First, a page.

Quinta Vergara is a park in the commune of Viña del Mar in which you can find the Vergara Palace, with its gardens, and the amphitheatre where the annual Viña del Mar International Song Festival is held.
In this place was the house of the founder of Viña del Mar, José Francisco Vergara. The Vergara family built a building in the Venetian Gothic style in 1910 to replace the family mansion that had collapsed in the earthquake of 1906. Most of the furniture was acquired directly in Europe and a great variety of styles can be appreciated there, the most attractive being the rococo, Louis XVI and Empire.
In the park there are a number of exotic species brought from Asia, Australia and California, introduced there in the 19th century when it was still the Hacienda de las Siete Hermanas, for the comfort of its owners.
In 1941 the Municipality of Viña del Mar bought the palace and park, which became public, while the building was destined to the Museum and School of Fine Arts. The oil paintings owned by Blanca Vergara were donated with the sale. 60 works by outstanding European artists formed the basis of the collection.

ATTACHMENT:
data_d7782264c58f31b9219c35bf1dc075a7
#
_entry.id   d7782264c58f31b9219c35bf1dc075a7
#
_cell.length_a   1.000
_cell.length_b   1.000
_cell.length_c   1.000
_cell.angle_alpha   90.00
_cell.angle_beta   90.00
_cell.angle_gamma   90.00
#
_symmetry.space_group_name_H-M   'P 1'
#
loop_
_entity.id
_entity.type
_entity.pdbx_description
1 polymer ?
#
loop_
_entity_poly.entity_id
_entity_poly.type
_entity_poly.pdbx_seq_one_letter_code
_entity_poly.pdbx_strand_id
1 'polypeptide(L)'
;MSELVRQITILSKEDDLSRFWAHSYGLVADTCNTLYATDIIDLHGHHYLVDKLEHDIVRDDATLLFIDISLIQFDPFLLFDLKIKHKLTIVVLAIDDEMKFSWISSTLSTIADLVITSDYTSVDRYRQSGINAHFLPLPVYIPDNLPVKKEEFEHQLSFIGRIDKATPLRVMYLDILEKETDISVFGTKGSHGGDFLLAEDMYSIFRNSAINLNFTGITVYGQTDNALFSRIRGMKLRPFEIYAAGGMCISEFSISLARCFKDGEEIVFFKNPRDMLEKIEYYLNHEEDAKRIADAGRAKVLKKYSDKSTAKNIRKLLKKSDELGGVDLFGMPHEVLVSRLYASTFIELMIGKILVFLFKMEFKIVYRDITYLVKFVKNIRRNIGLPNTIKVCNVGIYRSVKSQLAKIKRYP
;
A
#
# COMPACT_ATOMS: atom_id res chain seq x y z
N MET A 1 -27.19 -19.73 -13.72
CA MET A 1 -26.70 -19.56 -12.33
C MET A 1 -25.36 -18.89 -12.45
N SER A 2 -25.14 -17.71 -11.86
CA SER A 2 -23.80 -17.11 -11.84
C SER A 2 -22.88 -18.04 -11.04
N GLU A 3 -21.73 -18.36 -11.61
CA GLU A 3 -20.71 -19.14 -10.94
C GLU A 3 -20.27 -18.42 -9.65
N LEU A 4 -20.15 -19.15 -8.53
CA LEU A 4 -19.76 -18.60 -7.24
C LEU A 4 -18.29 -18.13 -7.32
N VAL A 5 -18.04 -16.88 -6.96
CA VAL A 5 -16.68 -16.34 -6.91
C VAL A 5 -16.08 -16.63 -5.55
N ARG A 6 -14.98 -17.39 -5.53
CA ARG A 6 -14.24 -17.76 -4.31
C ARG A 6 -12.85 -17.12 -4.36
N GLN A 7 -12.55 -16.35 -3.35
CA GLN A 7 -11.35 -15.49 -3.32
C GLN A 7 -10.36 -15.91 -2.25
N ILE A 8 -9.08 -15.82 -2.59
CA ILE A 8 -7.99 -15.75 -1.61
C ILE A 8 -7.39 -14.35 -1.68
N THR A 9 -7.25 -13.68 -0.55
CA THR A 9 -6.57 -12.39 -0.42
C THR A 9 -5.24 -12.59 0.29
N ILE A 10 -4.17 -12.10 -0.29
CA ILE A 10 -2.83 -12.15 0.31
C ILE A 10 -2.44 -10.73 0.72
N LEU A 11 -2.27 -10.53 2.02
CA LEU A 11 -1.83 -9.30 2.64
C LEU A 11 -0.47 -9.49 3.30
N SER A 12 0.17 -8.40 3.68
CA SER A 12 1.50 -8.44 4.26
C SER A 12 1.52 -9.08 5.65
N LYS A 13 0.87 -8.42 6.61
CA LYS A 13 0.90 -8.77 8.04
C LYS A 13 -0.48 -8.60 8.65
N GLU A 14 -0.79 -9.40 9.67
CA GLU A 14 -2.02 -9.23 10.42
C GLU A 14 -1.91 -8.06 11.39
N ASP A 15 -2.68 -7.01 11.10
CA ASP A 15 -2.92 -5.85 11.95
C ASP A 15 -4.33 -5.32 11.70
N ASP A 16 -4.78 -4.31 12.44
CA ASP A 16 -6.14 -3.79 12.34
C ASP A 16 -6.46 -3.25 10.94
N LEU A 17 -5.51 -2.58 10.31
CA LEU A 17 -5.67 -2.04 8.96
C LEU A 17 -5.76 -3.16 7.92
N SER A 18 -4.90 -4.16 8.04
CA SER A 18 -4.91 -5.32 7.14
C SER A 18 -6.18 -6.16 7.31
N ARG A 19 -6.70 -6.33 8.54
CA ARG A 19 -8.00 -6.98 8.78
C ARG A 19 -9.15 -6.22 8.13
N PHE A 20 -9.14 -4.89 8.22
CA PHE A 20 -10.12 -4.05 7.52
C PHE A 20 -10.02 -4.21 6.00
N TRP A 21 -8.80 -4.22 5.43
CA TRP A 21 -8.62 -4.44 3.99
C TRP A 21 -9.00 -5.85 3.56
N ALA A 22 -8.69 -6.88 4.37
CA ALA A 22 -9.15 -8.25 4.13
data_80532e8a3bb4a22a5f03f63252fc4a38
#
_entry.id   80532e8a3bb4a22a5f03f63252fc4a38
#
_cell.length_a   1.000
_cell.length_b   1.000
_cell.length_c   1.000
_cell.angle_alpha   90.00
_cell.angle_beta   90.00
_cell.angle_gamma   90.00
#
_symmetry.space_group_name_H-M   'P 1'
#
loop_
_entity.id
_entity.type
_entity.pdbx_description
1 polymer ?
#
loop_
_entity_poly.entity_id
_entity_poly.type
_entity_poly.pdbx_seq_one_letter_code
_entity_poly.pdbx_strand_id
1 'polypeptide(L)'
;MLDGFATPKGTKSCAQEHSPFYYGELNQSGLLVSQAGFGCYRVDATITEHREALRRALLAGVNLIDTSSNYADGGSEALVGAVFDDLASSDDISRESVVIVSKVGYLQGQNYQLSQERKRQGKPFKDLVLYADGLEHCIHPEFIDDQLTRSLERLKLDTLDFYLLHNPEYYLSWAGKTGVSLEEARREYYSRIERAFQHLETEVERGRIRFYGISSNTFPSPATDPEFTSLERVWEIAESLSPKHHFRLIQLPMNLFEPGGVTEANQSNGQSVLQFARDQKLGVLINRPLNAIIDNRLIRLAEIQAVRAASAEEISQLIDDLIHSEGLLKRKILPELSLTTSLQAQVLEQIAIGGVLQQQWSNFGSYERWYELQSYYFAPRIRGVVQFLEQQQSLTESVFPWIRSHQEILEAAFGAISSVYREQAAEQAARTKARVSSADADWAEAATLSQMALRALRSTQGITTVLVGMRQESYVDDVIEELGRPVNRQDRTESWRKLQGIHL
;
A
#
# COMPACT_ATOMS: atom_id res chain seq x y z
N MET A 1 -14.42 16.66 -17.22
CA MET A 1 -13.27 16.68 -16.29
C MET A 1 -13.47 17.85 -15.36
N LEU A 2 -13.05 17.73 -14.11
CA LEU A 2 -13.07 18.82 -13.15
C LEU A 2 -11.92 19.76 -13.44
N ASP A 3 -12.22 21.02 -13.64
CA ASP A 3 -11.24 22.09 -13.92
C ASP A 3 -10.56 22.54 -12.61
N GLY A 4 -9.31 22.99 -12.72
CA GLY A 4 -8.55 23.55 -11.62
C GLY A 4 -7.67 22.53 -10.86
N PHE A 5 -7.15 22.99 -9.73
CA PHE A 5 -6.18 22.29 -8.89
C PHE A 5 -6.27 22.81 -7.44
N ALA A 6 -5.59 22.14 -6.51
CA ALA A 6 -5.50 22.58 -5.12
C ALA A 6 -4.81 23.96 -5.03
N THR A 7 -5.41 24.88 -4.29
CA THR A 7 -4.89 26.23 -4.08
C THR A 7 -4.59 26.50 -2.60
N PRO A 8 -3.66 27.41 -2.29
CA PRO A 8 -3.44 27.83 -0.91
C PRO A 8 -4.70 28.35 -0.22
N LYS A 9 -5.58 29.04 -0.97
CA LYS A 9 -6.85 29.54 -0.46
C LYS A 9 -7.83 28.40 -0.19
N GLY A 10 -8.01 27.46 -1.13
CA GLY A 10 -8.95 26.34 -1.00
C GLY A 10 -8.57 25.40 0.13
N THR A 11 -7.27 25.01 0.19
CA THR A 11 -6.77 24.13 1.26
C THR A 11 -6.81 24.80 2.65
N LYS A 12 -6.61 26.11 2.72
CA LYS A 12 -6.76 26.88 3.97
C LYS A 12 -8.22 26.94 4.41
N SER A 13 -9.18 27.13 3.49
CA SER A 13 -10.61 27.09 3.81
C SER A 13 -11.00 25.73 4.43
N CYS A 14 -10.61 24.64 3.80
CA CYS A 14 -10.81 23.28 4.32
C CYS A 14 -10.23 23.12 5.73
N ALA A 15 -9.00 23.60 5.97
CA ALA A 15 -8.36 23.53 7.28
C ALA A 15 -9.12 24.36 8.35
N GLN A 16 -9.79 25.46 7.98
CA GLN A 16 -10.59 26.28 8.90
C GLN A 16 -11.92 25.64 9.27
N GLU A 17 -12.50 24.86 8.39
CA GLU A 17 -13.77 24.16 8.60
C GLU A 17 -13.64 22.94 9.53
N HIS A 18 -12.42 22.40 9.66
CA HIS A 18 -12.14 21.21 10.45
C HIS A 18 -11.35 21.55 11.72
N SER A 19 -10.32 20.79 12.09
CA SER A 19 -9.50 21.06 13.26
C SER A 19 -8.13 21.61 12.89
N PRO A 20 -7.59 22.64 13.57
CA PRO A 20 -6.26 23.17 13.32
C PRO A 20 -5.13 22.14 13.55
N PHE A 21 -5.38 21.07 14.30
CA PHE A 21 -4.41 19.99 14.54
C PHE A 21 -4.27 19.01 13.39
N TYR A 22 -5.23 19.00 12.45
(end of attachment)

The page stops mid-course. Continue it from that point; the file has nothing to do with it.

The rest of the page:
In the gardens of the park there are some sculptures, among which the bust of Gabriela Mistral stands out, made and donated by the artist Nina Anguita on the occasion of the Nobel Prize obtained by the poetess in 1945.
Festival de Viña
After the success of the first Viña del Mar Song Festival, held between February 21 and 28, 1960,1 it was decided to build a more stable stage than the then existing one. In 1963, this was designed by the architect Hernando López, while the construction was carried out by the civil builder Juan Pinto Delgado.
The result was an amphitheatre at the Quinta, whose wooden stage was crowned by an "acoustic shell" that helped both to project the sound to the audience and to protect the artists from the cold viñamarinas nights, becoming an icon of the festival. The audience sat on wooden chairs on the ground floor and many spectators were located on the hills adjacent to the Quinta and on the tops of the nearby trees, giving the event a clear provincial air.
It was remodeled in 2002 by architect Borja Huidobro, who replaced the "acoustic shell" with an enclosed amphitheater, simulating a coliseum, made of solid concrete, with a capacity of over 15,000 spectators.